Cardiac Rhythm Management
Articles Articles 2013 July

Real-Time Remote Interrogation and Guided Reprogramming of Cardiac Implantable Electronic Devices

DOI: 10.19102/icrm.2013.040705


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1 Department of Cardiovascular Medicine, Boca Raton Regional Hospital, Boca Raton, FL
2 Department of Emergency Medicine, Boca Raton Regional Hospital, Boca Raton, FL

ABSTRACT.  Background: Cardiac implantable electronic device (CIED) evaluation in a hospital setting is inefficient and leads to delays in patient management. We present a new model, the remote K-viewer, which provides real-time visualization of the CIED programmer screen by a remote iPad. This allows immediate CIED testing, diagnosis, and reprogramming by a remote cardiac electrophysiologist (EP). Methods: Forty-one consecutive patients who presented to Boca Raton Regional Hospital and required urgent CIED evaluation were evaluated. Each CIED was interrogated utilizing both the remote-K-viewer system and the conventional mode using a company representative. Results: Mean response time of remote real-time evaluation using the remote K-viewer was 2.3 min (range 0–8 min). Mean response time for conventional interrogation was 60.9 min (range 10–120 min) (p<0.0001). Conclusion: Real-time remote evaluation of CIEDs using the remote-K-viewer system is efficient and allows for immediate EP directed patient evaluation and management.

KEYWORDS. cardiac implantable electronic devices, programming, remote monitoring.

Dr. Kloosterman discloses he is an independent consultant for Medtronic, Boston Scientific and St. Jude Medical.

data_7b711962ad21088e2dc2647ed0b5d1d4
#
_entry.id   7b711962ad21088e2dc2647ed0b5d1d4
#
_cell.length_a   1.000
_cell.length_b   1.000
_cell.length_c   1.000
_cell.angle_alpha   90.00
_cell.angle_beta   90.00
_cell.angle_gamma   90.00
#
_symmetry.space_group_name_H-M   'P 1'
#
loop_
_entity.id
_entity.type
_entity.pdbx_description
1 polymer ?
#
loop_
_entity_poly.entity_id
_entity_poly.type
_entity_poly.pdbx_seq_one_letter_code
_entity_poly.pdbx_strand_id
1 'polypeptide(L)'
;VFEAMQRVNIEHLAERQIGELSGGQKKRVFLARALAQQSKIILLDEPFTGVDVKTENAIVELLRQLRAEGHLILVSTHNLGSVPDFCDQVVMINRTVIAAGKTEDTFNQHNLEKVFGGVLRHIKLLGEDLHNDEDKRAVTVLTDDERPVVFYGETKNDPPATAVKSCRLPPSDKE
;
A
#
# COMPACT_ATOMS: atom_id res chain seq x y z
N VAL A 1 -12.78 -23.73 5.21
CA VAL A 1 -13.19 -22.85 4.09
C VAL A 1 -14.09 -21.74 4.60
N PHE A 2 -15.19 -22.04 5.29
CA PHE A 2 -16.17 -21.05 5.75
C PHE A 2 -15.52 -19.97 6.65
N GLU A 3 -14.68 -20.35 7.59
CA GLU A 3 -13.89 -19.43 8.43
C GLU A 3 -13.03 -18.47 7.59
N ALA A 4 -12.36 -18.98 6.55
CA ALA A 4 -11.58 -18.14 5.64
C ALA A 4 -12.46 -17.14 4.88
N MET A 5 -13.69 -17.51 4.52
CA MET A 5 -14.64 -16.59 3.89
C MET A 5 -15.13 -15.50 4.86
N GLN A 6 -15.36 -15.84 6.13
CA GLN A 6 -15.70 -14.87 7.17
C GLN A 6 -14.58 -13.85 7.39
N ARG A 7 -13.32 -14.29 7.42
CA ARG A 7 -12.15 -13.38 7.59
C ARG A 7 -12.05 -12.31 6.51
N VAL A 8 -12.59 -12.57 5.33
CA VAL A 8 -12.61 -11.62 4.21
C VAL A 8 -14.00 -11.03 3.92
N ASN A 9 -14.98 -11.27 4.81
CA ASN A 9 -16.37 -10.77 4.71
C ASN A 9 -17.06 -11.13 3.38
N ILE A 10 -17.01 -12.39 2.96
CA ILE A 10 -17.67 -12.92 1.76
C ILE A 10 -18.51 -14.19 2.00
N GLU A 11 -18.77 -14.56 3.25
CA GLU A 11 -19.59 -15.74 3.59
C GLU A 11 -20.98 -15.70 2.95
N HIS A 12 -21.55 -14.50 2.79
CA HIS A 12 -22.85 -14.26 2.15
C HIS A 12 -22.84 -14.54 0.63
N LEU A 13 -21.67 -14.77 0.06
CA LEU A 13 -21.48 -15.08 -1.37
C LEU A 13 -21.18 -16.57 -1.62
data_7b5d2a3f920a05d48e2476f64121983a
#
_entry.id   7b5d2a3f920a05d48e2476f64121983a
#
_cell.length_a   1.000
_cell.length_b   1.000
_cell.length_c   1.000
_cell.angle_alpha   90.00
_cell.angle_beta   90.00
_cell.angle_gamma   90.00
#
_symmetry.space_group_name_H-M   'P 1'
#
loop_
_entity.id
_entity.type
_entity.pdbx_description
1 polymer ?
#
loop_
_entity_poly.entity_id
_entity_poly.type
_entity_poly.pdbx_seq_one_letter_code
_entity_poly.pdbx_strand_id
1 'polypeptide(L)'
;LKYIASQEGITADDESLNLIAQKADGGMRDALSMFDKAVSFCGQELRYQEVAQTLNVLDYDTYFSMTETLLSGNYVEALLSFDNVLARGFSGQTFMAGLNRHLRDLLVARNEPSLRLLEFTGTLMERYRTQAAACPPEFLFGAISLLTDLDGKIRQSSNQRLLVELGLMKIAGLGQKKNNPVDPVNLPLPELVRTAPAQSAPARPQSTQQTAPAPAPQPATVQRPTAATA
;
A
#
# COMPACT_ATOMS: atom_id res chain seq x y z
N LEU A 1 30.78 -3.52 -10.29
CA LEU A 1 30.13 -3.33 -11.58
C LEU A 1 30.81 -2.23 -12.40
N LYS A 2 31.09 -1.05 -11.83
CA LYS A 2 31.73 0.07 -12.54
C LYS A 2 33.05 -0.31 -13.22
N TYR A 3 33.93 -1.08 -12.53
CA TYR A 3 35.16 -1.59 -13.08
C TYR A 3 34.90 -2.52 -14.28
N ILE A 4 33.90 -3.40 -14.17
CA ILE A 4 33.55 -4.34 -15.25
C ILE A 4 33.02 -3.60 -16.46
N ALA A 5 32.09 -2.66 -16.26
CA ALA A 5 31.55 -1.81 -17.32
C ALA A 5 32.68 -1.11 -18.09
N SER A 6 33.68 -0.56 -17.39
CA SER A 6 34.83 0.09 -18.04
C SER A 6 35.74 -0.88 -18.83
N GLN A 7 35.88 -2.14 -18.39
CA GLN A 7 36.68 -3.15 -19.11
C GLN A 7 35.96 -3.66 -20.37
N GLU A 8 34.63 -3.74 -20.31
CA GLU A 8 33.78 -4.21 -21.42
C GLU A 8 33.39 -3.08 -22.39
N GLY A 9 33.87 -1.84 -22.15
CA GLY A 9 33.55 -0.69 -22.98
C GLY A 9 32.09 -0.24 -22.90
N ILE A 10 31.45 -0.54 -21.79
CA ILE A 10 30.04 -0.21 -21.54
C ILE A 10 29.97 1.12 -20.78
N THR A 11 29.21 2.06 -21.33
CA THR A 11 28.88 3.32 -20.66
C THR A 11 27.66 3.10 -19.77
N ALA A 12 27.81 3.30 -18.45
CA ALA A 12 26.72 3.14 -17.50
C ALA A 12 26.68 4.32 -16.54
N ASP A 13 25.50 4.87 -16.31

Manuscript received May 28, 2013, final version accepted June 25, 2013.

Address correspondence to: Martin Kloosterman, MD, Chief of Cardiology, Department of Cardiovascular Medicine, Boca Raton Regional Hospital, Boca Raton, Florida. E-mail:


The current model of CIED evaluation in emergency room (ER) and operating room (OR) settings is inefficient and delays patient care. In most hospitals, a company representative is usually contacted to evaluate the patient’s CIED. After interrogating the CIED, the company representative contacts the cardiac electrophysiologist (EP) to discuss the results and guide further CIED programming. The cardiac EP then contacts the treating nurse and physician to review the results and discuss plan of care. This takes time and relies on company representatives to interpret CIED data. We present a new model that provides immediate real-time remote EP evaluation and management of CIEDs.

The remote-K-viewer13 is a system that combines hardware and software to allow a real-time visualization of the CIED programmer screen from a remote site using an iPad (Figure 1). This model involves a bedside, non-specialized operator such as an ER nurse or physician and a remote cardiac EP. The bedside operator interacts with the patient and CIED programmer, which is connected to a laptop using its video graphics array (VGA) output. The laptop displays a mirror image of the programmer screen which can be visualized remotely on an iPad (Figure 2). Both operators also maintain a telephone communication. The remote operator controls the pointer of the bedside laptop using the iPad via an encrypted service network. The bedside operator is guided in real time how to operate the programmer. At the end of the device check, the remote operator can generate a report of the findings and interventions that is printed locally. This process allows the cardiac EP to independently perform the device check without delay or need of a company representative.


Figure 1: “K-cart” showing set-up of programmer/laptop, second shelf hosts printer and UPS unit (A). Close up of programmer and laptop mirror screens (B). Remote iPad showing real time programmer’s screen by connecting to the laptop via WiFi/3G (C).